A Suspect In Tupac’s Murder Has Finally Revealed What Really Happened On The Night Of His Death

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A few weeks ago, we were treated to one of the more vicious rap beefs in recent memory when Pusha T scorched the earth with a particularly savage diss track aimed at Drake that almost definitely made the Canadian lock himself in a dark room and let tears run slowly down his face. Thankfully, Pusha only murdered Drake in a metaphorical sense as opposed to what rival crews used to do to each other in the Golden Age of rap feuds back in the 1990s.

In the span of two years, Tupac Shakur and The Notorious B.I.G.— two of the biggest names (and the biggest rivals) in hip-hop at the time— were gunned down in incidents stemming from various intercoastal conflicts. There has been plenty of speculation about who was behind the murders but no one has ever admitted to having a role in either of the killings— at least until now.

After attending a boxing match in Vegas on September 6, 1996, 2Pac and his entourage beat up rival gang member Orlando Anderson in a casino before eventually making their way to the Las Vegas Strip, where the rapper was gunned down after the car he and Suge Knight were riding in was riddled with bullets. Plenty of accusations have been leveled over the past couple of decades but it looks like we finally know who was behind the killing now that one of the men in the Cadillac that rolled up on the unsuspecting victims has opted to come clean.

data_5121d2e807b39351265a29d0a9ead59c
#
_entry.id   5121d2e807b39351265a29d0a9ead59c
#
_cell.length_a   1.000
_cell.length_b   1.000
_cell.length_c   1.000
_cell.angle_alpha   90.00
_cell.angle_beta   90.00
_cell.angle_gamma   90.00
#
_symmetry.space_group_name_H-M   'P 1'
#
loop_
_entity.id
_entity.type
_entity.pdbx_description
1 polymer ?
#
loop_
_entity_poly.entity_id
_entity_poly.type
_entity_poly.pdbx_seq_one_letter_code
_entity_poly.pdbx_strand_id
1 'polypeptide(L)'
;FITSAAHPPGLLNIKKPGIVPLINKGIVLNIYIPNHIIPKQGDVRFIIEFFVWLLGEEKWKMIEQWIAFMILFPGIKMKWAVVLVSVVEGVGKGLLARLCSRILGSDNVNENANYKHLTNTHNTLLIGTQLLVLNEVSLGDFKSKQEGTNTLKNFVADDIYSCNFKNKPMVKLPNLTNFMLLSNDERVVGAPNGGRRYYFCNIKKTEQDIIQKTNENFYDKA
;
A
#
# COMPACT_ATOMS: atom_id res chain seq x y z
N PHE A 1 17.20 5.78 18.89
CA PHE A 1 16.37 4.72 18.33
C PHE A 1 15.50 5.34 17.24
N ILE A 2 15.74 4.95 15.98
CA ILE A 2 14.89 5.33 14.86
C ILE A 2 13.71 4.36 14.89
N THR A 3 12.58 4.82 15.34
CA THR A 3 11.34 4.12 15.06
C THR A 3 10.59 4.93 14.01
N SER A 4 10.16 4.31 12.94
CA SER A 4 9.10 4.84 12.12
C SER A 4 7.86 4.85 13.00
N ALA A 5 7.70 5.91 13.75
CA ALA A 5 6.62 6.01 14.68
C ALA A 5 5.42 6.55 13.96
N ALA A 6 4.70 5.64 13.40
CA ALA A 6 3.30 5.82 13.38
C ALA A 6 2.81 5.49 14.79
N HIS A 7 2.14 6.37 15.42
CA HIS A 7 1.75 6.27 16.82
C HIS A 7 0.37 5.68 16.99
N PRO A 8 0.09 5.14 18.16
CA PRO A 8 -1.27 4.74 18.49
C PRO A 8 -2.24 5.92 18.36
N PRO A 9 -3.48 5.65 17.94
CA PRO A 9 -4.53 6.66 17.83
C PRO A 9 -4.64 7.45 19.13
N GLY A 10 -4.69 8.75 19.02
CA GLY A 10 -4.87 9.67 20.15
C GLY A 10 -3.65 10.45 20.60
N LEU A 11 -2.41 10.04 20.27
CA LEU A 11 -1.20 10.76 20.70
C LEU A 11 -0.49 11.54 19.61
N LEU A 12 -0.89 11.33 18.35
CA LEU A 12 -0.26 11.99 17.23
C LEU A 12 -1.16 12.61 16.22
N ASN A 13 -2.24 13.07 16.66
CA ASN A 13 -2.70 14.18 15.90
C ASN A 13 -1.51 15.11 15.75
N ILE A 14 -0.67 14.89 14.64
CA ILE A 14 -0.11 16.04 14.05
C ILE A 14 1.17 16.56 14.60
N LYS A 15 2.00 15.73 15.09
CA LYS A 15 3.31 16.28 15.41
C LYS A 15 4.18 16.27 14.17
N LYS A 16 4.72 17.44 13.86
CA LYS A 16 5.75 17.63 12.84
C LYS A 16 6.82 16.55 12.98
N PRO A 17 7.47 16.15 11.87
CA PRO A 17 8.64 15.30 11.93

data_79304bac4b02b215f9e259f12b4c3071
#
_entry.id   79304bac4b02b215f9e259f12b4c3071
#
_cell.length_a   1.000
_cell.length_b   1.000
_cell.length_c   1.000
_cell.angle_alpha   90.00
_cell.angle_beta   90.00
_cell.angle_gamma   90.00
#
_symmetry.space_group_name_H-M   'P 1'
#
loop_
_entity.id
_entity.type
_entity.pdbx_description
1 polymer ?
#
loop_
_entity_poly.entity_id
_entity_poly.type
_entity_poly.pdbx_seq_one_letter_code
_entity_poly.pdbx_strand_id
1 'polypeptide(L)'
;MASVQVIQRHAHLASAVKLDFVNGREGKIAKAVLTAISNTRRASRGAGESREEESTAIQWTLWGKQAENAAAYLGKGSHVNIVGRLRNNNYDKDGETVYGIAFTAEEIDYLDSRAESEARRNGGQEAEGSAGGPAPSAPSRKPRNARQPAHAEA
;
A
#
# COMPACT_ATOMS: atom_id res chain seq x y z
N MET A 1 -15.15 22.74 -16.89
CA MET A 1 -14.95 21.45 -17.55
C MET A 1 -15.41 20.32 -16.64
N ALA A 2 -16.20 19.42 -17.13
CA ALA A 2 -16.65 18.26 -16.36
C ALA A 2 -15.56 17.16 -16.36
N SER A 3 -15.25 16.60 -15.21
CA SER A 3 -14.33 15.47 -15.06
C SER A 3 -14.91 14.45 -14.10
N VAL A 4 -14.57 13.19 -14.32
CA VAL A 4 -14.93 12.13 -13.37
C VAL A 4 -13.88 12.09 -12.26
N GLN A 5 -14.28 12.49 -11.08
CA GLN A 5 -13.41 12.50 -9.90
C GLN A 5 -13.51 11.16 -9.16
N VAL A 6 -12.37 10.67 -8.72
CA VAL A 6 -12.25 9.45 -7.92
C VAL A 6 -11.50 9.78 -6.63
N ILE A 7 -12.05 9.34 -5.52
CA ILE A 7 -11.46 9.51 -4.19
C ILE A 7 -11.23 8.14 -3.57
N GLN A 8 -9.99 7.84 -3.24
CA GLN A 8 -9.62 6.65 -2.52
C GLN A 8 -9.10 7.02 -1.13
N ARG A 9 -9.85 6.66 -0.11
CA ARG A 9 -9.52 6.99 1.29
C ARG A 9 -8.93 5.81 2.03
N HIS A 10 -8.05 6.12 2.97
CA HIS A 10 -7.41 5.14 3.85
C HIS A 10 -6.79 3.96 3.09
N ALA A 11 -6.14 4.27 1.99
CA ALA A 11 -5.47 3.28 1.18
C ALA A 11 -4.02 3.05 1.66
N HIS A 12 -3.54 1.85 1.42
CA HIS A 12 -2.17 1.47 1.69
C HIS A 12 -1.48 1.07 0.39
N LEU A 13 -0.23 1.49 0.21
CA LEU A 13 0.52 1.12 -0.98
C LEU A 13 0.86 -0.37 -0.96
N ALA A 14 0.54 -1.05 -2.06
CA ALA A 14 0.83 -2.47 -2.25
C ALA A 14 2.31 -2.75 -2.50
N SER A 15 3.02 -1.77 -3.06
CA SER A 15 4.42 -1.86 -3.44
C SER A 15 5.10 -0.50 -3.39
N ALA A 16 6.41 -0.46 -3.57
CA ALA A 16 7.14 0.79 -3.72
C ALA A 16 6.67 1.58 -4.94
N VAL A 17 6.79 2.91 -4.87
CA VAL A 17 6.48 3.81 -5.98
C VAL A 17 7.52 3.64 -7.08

According to The Sun, Duane “Keefe D” Davis— Anderson’s uncle— decided it was time to tell the world what really happened on that fateful night after he was diagnosed with terminal cancer. According to Davis, he hopped into the passenger seat of a car driven by Terrence “T-Brown” Brown with his nephew in the backseat next to DeAndre “Dre” Smith.

Anderson— who was shot and killed in 1998— was one of the prime suspects in Tupac’s murder, and while Davis neglected to identify the shooter, he said that the shots were fired by one of the men in the backseat. We might never know the true identity of the triggerman but I don’t think you’ll have too much trouble coming to your own conclusion.